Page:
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Integrating Context Sensitive Solutions in Transportation Planning

2030 Regional Transportation Plan for Northeastern Illinois

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Chicago Area Transportation Study

Chicago Region, Illinois

> Graphic. Logo of the Chicago Metropolitan Agency for Planning.

The Chicago Area Transportation Study (CATS) serves as the metropolitan planning organization (MPO) for the Chicago region. In the fall of 2006, CATS staff merged with the Northeastern Illinois Planning Commission to integrate land-use and transportation planning, thus forming the Chicago Metropolitan Agency for Planning (CMAP). Already one of the largest metro areas in the United States, the Chicago region's population is projected to increase by 1.8 million by 2030. Growth in population and development is anticipated both in established and newly urbanizing areas.

The region has a diverse population, including groups that have been traditionally under-represented in the transportation planning process. In order to better include these groups in the 2030 plan, CATS partnered with the Center for Neighborhood Technology, a community development organization, during the public-involvement process to tap their considerable experience with and knowledge of minority and low-income communities.

The Chicago region remains an important national and international trade and transportation hub. The transportation system's freight facilities include 20 major rail/truck terminals, 3 major water-terminal clusters, and 17 public-use airports. These facilities are important factors in planning for the region's economy, travel safety, and environmental quality and thus receive consideration throughout the plan. The region has a serious air-quality problem, and is addressing ground-level ozone and particulate pollution. Consideration is also given to other types of valued natural resources that may be affected by transportation improvements. These resources are mapped along with the various recommended projects and improvements, ensuring they are considered during project development. Aging transportation infrastructure is also an important issue for the region. The plan discusses the need to balance maintaining existing infrastructure with keeping open options for flexible responses to changing travel patterns.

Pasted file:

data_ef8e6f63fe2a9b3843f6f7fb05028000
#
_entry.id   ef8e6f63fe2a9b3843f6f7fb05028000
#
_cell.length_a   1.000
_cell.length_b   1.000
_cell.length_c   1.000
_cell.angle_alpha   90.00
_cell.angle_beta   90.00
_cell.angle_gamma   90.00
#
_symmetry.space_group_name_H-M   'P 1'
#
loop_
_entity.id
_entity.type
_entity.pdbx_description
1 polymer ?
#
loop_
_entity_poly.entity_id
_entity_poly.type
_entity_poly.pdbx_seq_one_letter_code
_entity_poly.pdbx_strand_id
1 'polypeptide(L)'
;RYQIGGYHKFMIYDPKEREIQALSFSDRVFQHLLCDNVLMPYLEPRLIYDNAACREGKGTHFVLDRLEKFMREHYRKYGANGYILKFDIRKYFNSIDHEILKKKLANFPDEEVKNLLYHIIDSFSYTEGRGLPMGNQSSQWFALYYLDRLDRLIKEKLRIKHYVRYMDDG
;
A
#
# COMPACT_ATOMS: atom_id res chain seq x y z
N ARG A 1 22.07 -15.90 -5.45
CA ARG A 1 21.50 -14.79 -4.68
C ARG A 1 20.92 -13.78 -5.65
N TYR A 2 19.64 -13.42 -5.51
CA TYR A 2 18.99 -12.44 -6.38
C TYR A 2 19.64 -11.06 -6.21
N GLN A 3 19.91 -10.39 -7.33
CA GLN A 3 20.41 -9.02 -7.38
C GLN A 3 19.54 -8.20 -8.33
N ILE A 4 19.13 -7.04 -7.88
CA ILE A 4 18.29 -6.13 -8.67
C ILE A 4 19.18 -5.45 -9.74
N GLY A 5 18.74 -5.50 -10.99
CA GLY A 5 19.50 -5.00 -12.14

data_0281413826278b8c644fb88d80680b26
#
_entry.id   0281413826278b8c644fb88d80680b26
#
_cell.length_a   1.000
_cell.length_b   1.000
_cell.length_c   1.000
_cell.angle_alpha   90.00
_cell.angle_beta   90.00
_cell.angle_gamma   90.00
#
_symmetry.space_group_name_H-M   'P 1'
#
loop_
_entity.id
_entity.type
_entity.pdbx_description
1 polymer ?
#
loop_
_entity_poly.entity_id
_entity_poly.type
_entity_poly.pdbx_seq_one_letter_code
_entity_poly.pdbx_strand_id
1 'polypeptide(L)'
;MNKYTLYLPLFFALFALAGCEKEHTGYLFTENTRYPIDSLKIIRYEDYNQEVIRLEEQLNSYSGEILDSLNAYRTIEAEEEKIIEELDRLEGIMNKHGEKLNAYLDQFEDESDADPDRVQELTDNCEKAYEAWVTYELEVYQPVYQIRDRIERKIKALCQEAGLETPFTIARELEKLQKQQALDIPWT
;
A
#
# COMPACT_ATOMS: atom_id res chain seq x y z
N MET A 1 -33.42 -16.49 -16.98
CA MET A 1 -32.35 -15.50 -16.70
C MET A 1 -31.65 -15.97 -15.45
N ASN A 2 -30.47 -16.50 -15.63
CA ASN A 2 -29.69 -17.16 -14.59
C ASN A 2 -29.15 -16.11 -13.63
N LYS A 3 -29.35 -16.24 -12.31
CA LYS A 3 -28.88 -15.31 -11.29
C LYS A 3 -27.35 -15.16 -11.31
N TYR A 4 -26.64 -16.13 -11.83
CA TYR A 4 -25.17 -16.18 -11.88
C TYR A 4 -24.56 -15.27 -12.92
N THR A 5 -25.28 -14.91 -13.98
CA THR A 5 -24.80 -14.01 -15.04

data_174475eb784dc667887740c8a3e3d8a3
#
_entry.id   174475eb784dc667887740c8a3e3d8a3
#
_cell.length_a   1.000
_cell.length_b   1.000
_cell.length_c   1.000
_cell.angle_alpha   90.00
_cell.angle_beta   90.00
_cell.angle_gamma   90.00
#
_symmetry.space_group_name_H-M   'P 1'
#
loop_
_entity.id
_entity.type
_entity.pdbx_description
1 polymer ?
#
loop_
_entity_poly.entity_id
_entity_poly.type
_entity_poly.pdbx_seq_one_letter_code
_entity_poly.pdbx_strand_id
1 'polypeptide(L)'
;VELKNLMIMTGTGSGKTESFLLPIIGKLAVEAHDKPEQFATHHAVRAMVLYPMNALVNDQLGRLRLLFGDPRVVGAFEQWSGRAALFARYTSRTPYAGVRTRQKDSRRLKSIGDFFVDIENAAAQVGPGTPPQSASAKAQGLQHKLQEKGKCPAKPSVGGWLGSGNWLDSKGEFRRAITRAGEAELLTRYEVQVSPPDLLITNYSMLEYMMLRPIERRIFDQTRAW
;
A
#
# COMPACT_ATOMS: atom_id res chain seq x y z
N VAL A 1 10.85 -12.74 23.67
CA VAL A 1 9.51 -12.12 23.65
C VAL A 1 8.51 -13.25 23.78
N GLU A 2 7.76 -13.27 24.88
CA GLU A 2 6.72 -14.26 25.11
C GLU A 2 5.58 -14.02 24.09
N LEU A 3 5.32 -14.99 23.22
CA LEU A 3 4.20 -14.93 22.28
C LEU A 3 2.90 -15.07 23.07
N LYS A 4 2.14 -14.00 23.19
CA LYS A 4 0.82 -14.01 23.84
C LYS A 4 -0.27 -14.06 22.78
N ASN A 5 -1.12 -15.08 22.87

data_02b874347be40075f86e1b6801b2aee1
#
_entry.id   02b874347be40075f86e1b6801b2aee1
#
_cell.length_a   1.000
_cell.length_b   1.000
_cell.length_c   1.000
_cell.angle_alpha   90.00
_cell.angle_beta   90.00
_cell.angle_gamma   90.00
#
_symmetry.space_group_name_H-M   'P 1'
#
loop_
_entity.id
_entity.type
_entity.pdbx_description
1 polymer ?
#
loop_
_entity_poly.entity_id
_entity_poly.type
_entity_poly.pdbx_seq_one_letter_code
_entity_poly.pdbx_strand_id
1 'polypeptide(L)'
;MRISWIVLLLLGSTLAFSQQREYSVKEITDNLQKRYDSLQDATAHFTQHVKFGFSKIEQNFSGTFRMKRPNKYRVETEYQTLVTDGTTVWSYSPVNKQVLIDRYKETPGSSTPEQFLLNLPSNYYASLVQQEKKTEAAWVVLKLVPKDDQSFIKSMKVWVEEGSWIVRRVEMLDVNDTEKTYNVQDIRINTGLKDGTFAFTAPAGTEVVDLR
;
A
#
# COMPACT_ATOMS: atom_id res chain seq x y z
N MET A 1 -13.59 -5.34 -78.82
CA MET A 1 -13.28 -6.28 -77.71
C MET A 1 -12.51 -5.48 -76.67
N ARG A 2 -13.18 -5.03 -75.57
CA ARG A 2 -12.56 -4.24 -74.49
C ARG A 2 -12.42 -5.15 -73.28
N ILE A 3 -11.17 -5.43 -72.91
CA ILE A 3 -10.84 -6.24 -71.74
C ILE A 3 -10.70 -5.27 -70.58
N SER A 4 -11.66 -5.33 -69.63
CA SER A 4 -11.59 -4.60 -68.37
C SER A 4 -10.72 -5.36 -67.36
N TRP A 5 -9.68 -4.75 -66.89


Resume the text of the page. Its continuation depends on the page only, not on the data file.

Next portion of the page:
CSS Highlights

Based on Adopted CSS Policy: The plan expressly includes the CSS principles of enhancing quality of the environment and of communities in the recommendations made for the regional transportation system. The plan positions CSS in the regional planning process by highlighting the fact that regional facilities are hosted by communities. A major plan objective is to encourage project implementation that uses CSS principles, especially in urban areas where impacts to established communities can be substantial, complex, and numerous. In introducing major capital projects, the plan notes the need for "thorough context-sensitive design and management and operations plans."

Safety for Both the User and the Community: Among the major concepts that came out of the plan development process was that regional transportation policy should promote public health and safety beyond lowering crash rates. In response, the plan calls for consideration of air- and water-quality impacts, includes design recommendations to improve safety for nonmotorized users, and promotes walking and cycling as a part of healthier lifestyles. The plan recommends that projects should routinely accommodate nonmotorized modes on arterials, provide the facilities that will support "Safe Routes to School," and take special care to correct and avoid hazards created by vehicular traffic in community settings or shared-use facilities.

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Updated: 07/01/2014
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